Digital Legacy: What will you pass along when you pass away?
No matter how you choose to spend your time on Earth, you will inherently leave behind a legacy. This includes what you’ve created that you will pass along (wealth, assets, knowledge) and what you stood for or represented while you were alive (strong work ethic, humility, etc…). Leaving some sort of legacy to friends and family is partly what makes life worth living.
However, how do the new digital environments which we spend a large amount of our time fit into our legacies? How will one’s Digital Legacy live on?
Leaving a Digital Legacy
Back in October of 2016, I published an article on LinkedIn that spurred someone to comment some hateful things – cursing me out and telling me to stop writing.
I’ve got thick skin so it didn’t bother me. But, it was so uncharacteristic of an executive on LinkedIn (the world’s professional platform) that it got me thinking.
Every action on public platforms contributes to our Digital Legacy. These actions are recorded and archived.
Future kids and grandkids are going to be tech-savvy at a level we may not comprehend right now. A regular Tuesday night might be scraping their grandpa’s Twitter account for all his public Tweets – seeing how he spent his years online.
Tell me, how will that grandparent explain to his grandkid the time he called someone on YouTube a “fat bucket of fried chicken”?
Those precious, “gather round” story-time moments that grandchildren share with their grandparents are soon going to include the actions we take in digital environments.
My grandpa was a fairly secretive man. The few moments that someone got him to open up about his past, we all got quiet and listened because we knew there was a great story coming.
Today, digital environments record many of these great stories for us. Vacations, activities, and everyday pictures are logged on Instagram. Visual conversations are logged on Snapchat. Raw emotions are logged on Twitter rants.
The beauty of a Digital Legacy is that it’s extremely transparent. And also acts as a time capsule.
From here on out, digital environments will provide a lot of clarity to the identity of a person’s life. But, there’s more to a Digital Legacy than stories.
Inheriting a Digital Estate
Over a lifetime, we accumulate “things” and “stuff”. Some of it valuable, some useless, and some priceless. Increasingly, more of these accumulated assets are becoming digital.
You might have dozens of email, social media, and other accounts, a few digital content subscriptions (Netflix, Apple Music, etc.), and hundreds of personal media files (pictures and videos).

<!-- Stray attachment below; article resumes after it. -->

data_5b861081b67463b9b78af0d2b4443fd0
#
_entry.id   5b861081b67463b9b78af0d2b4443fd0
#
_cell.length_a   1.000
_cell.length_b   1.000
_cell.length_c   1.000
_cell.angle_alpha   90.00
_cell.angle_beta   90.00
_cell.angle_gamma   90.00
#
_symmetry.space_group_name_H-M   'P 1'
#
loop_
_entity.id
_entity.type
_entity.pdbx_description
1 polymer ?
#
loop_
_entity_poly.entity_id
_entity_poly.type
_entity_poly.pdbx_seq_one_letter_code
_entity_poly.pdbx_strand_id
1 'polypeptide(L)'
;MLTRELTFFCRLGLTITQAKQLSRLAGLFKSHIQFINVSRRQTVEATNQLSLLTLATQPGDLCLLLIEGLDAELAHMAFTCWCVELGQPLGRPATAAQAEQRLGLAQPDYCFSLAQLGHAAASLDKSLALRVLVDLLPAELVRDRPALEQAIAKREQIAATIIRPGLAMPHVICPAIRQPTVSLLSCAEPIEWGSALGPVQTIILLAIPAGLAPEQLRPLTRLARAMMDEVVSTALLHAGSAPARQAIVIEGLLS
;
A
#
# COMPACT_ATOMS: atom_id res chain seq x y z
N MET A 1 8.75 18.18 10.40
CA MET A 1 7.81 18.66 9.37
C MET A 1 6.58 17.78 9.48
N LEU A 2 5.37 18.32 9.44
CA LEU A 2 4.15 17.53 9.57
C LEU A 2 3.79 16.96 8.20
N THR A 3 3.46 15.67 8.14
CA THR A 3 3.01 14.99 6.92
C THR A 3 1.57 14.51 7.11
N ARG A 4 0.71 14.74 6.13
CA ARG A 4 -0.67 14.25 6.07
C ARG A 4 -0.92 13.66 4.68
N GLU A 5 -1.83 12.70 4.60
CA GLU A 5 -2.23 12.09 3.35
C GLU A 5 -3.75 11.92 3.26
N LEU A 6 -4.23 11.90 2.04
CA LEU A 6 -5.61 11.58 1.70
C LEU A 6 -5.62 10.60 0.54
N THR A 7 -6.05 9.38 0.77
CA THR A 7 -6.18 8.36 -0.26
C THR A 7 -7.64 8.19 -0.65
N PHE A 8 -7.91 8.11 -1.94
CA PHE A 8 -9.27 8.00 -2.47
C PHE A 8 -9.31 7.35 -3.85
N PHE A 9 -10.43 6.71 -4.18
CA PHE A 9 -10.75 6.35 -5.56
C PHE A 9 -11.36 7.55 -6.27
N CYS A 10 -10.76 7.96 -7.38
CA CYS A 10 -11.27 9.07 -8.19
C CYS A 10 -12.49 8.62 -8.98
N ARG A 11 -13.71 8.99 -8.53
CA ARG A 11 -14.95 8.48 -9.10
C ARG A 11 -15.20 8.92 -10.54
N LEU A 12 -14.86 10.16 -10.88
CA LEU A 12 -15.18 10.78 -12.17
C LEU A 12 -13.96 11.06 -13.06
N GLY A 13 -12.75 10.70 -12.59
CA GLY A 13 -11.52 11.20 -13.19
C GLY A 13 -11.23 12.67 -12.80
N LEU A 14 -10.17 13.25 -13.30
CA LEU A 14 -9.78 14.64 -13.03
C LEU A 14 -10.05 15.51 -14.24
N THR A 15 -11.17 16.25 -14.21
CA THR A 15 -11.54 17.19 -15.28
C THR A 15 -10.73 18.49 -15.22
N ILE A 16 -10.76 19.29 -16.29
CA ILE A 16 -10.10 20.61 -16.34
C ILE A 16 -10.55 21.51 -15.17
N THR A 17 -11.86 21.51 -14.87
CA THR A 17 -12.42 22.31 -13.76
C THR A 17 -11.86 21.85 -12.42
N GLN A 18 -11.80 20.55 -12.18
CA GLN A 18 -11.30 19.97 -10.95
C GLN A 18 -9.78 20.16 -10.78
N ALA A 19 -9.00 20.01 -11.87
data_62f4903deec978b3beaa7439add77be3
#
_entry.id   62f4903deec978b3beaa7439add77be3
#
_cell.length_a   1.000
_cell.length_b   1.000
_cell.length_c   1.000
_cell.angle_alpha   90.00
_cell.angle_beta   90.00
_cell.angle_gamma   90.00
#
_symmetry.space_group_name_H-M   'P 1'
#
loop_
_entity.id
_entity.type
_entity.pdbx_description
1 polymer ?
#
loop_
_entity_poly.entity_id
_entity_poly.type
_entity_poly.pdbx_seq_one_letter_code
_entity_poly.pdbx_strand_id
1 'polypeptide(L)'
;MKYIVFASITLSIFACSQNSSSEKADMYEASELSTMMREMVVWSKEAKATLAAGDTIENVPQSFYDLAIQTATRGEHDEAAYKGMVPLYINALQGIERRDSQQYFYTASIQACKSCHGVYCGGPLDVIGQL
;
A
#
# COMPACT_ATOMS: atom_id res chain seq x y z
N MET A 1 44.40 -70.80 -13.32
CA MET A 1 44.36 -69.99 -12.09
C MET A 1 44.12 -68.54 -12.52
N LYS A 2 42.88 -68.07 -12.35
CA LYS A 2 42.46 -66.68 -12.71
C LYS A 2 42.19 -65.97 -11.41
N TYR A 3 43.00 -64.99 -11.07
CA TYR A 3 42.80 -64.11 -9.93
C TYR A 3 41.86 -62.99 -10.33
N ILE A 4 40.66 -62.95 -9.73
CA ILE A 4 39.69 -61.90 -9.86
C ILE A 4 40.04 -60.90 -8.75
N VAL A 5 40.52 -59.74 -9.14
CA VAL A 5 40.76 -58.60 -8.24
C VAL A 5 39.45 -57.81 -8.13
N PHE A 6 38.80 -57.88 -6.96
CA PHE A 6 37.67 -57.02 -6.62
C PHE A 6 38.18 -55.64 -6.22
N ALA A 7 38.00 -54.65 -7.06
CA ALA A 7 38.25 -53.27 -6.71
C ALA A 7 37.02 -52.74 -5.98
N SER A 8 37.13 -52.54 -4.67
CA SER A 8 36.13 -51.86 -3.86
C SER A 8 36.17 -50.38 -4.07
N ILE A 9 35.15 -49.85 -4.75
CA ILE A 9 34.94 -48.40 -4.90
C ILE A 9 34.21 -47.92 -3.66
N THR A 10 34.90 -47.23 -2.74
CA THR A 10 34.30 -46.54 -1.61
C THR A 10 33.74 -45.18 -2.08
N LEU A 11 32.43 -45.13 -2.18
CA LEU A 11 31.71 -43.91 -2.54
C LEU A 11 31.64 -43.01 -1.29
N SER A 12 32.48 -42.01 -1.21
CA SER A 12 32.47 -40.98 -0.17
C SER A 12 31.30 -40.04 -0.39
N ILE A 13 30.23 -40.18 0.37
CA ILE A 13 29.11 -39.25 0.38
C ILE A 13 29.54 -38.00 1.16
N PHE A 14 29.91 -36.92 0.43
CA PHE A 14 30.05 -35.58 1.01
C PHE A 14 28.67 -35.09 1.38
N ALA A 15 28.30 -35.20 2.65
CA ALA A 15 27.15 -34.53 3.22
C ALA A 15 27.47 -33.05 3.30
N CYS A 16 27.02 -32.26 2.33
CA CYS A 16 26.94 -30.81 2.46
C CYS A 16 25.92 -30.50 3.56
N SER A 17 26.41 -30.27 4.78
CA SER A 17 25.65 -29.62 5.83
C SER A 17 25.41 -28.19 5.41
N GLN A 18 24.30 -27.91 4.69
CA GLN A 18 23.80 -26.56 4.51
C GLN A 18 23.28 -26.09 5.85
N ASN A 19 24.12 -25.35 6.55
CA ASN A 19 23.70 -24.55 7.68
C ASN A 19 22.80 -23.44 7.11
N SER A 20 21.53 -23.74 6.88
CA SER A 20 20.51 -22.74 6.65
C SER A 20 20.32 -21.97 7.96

These are assets you may want to pass along to family or friends.
For me, I’ve spent tens of thousands of dollars building a massive archive of digital music, ebooks, and online movies. No different than a box of records, a shelf of books, and a cabinet of DVDs – I want my Digital Estate to be passed along and enjoyed by others once I pass away.
Unfortunately, there aren’t simple ways of doing so. One proposed law, the Fiduciary Access to Digital Assets Act (FADA) aims to make digital asset transfer legal. But, it’s far from being passed.
Additionally, considering a Last Will & Testament eventually becomes publicly available, the last thing you want to do is bequeath your passwords over this public document.
Some of the larger online entities (Google, Facebook, LinkedIn, Instagram) provide options for people to memorialize the accounts of the deceased. But, it’s somewhat of an arduous process and mostly prevents others from taking over the account.
Also, this doesn’t account for the thousands or millions of other accounts out there that don’t have these options.
Nonetheless, we can agree that our loved ones’ digital assets shouldn’t pass away with them. Preserving social media accounts and other services is a way of preserving great memories.
As we accumulate more digital assets, the need for Digital Estate management will grow. We can expect to see services pop up in the coming decade that makes the process of Digital Inheritance easier.
The Collective Legacy
One of the highest behavioral motivators is wanting to be remembered, to make a lasting accomplishment in the name of society. It’s partially what fuels innovation and economy.
But, it is far from foolproof. And one of the greatest creatives of our time, Kanye West, brings up some very interesting questions:
“What makes us be so selfish and prideful… what keeps us from wanting to help the next man? What makes us be so focused on a personal legacy as opposed to the entire legacy of a race?”
The pride we take in wanting a legacy for our name often forces us to forget about the person standing next to us.
I’m a firm believer that dedicating your time to the goals of others pays huge returns for your own missions… As long as you aren’t helping others to help yourself.
Balance the time you invest in building your legacy and the collective legacy of our race because they are equally important to leading a fulfilling life.